movie film review | chris tookey

True Grit

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  True Grit Review
Tookey's Rating
8 /10
Average Rating
7.31 /10
Jeff Bridges (AAN ), Hailee Steinfeld , Matt Damon
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Directed by: Ethan Coen, Joel Coen
Written by: Joel Coen, Ethan Coen based on Charles Portis’ novel

Released: 2010
Origin: US
Colour: C
Length: 110

Superior western.
Reviewed by Chris Tookey

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The Coen brothers’ rightly Oscar-nominated western is not so much a remake of the 1969 John Wayne movie, as a heroically faithful adaptation of Charles Portis’s fine novel written a year earlier.
Many westerns are intent on telling us that nineteenth century cowboys were much the same as ourselves. True Grit takes the opposite approach, emphasising that they were brutish, ill-mannered and politically incorrect. It’s the first western I can recall in which the characters speak with a respect for language and sentence structure that seems authentically Dickensian.

Thus, a Texas ranger will complain to the hard-bitten heroine “You give out very little sugar with your pronouncements”. And a US marshal will lament his lack of musical ability with the words “It is a sadness to me that I have sausage fingers that can not crowd on to a fretboard.” It’s a refreshingly long way from the grunted monosyllables in most horse operas.

Roger Deakins’ cinematography is also top-notch, with a restricted palette built around browns and greys, and a lovely feeling for wintry landscape.

The Coens are nothing if not film buffs, and their framings lovingly copy earlier movies, most noticeably John Ford’s The Searchers and Charles Laughton’s Night of the Hunter.

But it’s still a Coen brothers film. The affection for curious speech patterns echoes Fargo; the shocking outbursts of violence recall No Country for Old Men; and their trademark quirkiness ensures that most of the minor supporting characters come across as eccentric, bordering on insane.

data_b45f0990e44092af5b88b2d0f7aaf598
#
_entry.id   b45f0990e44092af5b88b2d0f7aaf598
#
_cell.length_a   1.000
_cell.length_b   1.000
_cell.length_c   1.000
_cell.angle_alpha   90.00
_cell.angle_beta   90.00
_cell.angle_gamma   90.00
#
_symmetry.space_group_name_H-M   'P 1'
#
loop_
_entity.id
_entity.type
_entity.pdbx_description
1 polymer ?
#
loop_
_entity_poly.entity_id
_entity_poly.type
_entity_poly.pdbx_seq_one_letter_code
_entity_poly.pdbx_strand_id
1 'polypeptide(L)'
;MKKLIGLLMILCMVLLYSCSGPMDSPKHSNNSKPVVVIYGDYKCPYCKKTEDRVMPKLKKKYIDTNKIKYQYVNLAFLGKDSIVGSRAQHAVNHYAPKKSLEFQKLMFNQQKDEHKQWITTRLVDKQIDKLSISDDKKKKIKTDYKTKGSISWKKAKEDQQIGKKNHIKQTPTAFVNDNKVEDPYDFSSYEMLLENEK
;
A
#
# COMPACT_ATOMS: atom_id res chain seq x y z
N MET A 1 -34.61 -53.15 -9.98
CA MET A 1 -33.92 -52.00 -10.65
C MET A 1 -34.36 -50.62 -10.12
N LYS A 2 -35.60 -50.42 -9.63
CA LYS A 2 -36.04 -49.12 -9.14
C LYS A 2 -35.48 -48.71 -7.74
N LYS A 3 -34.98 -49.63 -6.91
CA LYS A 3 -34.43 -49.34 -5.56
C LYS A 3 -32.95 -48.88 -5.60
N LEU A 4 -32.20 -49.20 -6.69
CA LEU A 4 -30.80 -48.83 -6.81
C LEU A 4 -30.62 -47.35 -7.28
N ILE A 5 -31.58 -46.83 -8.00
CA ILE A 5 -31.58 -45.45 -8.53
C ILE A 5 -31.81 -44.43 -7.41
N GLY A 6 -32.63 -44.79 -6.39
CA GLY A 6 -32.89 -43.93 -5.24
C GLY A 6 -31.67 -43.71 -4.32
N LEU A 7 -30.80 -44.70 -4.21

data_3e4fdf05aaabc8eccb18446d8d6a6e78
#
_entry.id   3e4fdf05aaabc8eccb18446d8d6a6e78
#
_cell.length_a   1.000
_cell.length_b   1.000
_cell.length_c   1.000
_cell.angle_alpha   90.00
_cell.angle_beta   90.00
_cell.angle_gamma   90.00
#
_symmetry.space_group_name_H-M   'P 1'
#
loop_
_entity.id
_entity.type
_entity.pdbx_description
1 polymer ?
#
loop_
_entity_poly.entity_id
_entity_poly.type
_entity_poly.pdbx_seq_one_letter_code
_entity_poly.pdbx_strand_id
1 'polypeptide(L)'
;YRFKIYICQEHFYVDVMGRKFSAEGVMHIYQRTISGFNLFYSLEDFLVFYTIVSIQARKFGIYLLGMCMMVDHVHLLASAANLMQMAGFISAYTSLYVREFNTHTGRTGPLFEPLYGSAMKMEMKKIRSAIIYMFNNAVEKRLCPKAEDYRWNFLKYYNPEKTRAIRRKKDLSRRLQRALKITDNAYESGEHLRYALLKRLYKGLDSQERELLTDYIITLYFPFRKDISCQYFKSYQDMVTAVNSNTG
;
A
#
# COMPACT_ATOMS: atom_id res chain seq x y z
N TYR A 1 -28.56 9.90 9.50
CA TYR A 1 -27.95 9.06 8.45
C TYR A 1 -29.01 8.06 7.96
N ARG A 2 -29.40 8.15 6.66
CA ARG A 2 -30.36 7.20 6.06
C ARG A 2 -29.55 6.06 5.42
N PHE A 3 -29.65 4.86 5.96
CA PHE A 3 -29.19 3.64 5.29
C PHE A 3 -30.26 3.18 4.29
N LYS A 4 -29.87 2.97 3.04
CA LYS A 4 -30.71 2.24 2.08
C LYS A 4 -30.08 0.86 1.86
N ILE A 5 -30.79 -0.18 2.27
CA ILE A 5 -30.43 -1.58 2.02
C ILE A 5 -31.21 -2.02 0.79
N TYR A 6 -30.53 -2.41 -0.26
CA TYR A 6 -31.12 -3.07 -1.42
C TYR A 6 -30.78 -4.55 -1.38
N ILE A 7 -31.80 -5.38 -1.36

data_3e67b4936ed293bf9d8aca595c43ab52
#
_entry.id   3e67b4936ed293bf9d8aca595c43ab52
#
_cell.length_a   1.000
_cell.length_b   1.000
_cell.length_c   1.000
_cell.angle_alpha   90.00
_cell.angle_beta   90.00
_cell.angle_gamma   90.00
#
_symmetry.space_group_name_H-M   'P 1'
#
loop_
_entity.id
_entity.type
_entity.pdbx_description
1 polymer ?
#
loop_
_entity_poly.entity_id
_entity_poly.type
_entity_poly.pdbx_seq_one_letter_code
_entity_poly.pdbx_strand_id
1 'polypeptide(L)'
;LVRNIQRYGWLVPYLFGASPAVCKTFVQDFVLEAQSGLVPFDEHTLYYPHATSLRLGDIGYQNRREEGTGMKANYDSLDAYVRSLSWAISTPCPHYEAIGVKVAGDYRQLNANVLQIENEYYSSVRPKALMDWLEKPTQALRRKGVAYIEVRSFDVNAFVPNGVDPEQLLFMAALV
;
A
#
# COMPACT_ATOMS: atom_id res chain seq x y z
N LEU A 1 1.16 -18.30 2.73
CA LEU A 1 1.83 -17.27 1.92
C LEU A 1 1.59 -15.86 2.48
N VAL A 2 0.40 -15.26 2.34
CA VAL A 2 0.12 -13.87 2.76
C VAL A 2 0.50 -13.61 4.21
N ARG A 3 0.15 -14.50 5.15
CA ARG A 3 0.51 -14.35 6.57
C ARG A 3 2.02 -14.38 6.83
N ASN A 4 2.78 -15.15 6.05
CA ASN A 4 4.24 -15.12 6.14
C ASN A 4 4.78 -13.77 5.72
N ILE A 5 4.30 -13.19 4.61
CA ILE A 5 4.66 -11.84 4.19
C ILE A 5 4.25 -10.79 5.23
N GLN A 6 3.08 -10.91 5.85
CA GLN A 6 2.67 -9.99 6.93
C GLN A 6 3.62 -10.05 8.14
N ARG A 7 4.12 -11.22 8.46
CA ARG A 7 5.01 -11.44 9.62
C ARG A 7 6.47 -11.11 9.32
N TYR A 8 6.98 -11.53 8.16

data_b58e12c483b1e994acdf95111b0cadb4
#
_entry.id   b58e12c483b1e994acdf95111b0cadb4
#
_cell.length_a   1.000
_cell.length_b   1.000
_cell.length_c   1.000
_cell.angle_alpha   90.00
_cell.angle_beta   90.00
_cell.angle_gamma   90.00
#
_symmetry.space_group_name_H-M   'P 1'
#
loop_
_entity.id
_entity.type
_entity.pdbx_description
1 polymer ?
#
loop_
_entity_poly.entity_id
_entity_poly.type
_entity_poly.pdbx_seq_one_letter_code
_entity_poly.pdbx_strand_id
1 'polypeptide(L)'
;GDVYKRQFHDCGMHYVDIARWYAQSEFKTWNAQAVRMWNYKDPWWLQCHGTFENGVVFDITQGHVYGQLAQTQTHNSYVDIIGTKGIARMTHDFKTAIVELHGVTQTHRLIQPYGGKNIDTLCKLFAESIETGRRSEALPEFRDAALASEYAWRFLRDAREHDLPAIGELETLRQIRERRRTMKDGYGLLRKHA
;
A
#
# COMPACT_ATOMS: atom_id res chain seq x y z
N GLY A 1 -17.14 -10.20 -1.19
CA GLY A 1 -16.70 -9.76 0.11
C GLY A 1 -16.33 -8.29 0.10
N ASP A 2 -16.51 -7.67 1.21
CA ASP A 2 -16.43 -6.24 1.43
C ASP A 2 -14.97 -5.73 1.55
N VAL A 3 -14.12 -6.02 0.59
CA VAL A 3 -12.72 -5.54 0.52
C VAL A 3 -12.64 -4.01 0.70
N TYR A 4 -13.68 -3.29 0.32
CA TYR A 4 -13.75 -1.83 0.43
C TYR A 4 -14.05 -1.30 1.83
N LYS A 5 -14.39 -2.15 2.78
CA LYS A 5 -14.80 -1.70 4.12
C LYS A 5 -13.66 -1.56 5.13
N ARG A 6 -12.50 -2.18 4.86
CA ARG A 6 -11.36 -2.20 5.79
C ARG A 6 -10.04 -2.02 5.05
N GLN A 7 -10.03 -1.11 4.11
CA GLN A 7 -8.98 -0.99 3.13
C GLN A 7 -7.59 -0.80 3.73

Matt Damon plays the arrogant Texas ranger LaBoeuf with more competence than Glen Campbell did in 1969, but he doesn’t seem entirely at home in the period. And, compared with the other, more colourful characters, he’s bland.

An even bigger disappointment, surprisingly, is Jeff Bridges (pictured left), who mumbles so much as the drunken US Marshal Rooster Cogburn that most of his dialogue is incomprehensible. Bridges is a respected actor with a fine track record, but this is self-indulgently hammy acting, nowhere near as unforced or convincing as John Wayne’s Oscar-winning performance in the earlier picture.

The film’s chief asset is the previously unknown Hailee Steinfeld (pictured right), who at the age of 13 plays the film’s child-narrator and heroine, Mattie Ross, a kind of nineteenth-century precursor to Stieg Larsson’s Lisbeth Salander. It’s Mattie’s judgmentalism and precocious self-reliance that provide the plot impetus, as well as most of the humour and charm, when she hires Cogburn, a man with “true grit”, to track down the hoodlum (Josh Brolin) who murdered her beloved father.

Despite the stunning cinematography, Carter Burwell’s wistful score and the witty script, True Grit falls just short of being a mythic masterpiece. The Coens’ self-consciously cool irony and flippant nihilism are not ideally suited to a story that starts off with a Biblical quotation and explores notions of justice, revenge and retribution.

The Coens are too modern and detached fully to understand Mattie’s self-righteous vengefulness or Rooster’s growing empathy with her, so the film works better as knowing pastiche for film buffs, than it does as an emotionally involving drama for the general public. It’s worth at least one visit, though, and I shall probably go back to it.

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